It is a much more competitive environment out there.
At what age should young people start crafting professional online profiles? Eighteen? Fifteen?
Even younger, says LinkedIn. The professional social media network recently decided to allow kids as young as 13 to create profiles on its career-minded networking site.
In what could be seen as yet another sign of the job crunch felt around the world, the lowered age requirement means that even kids are being encouraged to put their best career face forward, as early as possible.
“It is a much more competitive environment out there,” said Erin Bartley, careers adviser at Skills Development Scotland, a public programme for career development based in Glasgow.
Aside from LinkedIn, there are a number of new ways teenagers can start preparing for their careers — even if they’re unsure what, exactly, they want to do when they grow up. Career and college advisers say it’s a matter of online networking, hands-on experience and building life skills now. Here’s what the teenage set should be doing to prepare for their future careers:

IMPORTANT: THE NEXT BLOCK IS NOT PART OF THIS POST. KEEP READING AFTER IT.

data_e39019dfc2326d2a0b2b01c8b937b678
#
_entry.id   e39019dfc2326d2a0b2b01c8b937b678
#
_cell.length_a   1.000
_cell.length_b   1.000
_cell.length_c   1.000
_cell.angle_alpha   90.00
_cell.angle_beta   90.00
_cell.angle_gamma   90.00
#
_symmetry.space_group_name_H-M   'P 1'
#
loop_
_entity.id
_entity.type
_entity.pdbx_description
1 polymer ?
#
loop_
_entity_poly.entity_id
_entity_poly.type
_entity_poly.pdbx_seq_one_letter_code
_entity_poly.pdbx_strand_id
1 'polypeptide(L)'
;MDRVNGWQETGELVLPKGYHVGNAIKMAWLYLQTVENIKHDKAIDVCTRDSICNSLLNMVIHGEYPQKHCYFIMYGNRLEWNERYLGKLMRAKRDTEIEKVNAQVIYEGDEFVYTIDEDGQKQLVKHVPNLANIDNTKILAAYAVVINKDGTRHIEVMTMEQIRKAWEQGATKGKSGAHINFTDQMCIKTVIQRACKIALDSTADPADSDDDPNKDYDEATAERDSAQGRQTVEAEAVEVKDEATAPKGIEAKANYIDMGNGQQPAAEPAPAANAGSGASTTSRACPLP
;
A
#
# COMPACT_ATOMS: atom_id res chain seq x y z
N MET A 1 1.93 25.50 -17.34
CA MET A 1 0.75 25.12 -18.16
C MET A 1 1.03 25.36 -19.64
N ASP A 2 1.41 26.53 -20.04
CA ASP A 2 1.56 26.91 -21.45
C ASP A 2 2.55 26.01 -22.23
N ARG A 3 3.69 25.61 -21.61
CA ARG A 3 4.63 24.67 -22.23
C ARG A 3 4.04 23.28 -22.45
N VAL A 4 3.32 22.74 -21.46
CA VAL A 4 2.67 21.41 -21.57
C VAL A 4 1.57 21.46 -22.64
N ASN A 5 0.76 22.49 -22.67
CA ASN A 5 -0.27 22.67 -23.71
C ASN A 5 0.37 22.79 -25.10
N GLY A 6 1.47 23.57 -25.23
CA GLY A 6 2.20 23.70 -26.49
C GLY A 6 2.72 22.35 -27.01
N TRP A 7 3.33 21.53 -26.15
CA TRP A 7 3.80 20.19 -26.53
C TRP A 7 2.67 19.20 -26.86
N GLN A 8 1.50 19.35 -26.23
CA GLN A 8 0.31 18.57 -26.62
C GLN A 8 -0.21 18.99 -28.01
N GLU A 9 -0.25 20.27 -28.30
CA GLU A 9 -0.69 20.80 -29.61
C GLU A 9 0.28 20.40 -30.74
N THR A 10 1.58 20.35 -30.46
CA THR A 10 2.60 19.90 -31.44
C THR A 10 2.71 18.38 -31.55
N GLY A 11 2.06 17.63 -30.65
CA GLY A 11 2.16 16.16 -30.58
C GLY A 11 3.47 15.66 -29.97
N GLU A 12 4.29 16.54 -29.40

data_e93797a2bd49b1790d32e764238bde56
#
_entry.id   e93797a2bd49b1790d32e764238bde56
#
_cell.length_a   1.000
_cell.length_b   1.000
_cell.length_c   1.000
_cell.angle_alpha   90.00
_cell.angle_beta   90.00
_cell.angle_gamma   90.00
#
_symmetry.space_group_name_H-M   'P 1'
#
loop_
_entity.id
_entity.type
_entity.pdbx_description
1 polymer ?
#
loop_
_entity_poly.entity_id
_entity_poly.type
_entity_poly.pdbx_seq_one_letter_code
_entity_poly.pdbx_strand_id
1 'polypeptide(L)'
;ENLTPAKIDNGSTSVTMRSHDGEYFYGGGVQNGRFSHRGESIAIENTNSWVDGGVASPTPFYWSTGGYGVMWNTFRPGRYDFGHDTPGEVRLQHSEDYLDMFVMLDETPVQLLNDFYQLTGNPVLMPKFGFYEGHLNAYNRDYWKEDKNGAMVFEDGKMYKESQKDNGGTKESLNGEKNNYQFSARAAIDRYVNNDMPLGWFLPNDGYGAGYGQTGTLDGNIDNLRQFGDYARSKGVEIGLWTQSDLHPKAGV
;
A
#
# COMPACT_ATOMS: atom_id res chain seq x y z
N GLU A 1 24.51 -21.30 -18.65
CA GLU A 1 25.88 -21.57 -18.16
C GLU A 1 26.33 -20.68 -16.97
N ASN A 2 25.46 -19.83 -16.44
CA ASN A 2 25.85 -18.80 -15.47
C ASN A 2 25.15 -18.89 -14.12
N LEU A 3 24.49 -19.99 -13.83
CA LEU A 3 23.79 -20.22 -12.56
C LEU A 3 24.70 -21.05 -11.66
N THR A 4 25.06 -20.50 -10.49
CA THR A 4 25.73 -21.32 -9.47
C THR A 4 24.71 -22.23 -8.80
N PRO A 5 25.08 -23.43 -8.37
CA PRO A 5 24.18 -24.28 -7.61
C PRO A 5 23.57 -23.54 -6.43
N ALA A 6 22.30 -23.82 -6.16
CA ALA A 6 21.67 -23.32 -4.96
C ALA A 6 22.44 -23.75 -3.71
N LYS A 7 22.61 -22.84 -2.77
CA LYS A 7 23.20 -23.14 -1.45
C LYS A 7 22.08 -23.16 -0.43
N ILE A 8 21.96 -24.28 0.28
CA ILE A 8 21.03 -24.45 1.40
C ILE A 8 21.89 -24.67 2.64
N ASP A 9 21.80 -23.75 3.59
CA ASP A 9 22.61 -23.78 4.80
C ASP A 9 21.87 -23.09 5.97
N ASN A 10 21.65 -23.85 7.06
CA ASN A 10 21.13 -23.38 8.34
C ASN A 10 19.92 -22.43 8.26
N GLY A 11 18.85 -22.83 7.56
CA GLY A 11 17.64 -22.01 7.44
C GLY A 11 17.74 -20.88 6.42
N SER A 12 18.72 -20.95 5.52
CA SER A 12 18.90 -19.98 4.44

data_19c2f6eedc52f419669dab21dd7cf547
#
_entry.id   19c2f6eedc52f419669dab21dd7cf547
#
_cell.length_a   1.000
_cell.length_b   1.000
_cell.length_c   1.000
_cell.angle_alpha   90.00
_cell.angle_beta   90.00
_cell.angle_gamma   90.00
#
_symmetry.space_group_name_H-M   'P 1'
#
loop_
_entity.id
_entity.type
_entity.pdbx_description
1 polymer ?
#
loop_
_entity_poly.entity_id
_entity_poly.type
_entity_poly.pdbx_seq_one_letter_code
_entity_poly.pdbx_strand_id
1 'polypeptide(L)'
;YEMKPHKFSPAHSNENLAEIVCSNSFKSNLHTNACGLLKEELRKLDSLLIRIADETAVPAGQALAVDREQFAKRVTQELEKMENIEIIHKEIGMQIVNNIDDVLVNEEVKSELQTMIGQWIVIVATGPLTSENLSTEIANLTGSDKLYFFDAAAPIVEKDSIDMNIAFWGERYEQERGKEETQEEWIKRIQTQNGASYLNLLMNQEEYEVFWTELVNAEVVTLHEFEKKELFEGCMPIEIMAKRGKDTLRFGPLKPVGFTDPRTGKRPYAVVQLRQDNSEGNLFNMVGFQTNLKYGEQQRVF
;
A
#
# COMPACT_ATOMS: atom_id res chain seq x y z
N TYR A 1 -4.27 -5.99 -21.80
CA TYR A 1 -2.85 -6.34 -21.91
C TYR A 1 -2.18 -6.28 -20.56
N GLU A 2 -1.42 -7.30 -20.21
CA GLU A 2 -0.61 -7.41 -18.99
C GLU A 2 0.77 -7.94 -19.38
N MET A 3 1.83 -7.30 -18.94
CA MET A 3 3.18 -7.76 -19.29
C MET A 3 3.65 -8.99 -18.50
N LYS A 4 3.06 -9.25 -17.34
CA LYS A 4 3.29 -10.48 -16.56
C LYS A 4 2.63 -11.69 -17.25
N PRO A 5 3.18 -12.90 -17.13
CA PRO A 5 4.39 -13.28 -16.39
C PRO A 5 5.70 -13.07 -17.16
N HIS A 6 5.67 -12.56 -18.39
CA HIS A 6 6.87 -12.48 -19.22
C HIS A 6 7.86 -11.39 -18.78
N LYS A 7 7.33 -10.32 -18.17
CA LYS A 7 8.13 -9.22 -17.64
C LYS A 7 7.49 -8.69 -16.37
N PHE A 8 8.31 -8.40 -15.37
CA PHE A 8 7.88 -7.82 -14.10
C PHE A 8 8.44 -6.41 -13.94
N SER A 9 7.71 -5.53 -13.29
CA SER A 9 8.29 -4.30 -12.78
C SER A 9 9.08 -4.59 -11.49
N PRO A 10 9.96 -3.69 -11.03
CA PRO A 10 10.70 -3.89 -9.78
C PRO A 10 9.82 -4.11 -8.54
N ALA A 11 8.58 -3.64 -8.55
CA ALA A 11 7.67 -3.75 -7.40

Build a network online
Use LinkedIn to craft a profile, update your experience and obtain recommendations from employers and teachers. You can also use the site to research careers, industries and companies via company pages and groups dedicated to various sectors.
Twitter is also a good place to find and connect with leaders in specific industries. “Social media can give pupils that extra something that leads to a place at college, university, employment or training,” said Bartley.
It’s critical to exercise extreme caution in online interactions, however, as people can easily misrepresent themselves — and too much sharing could come back to haunt you when you are ready to launch a career.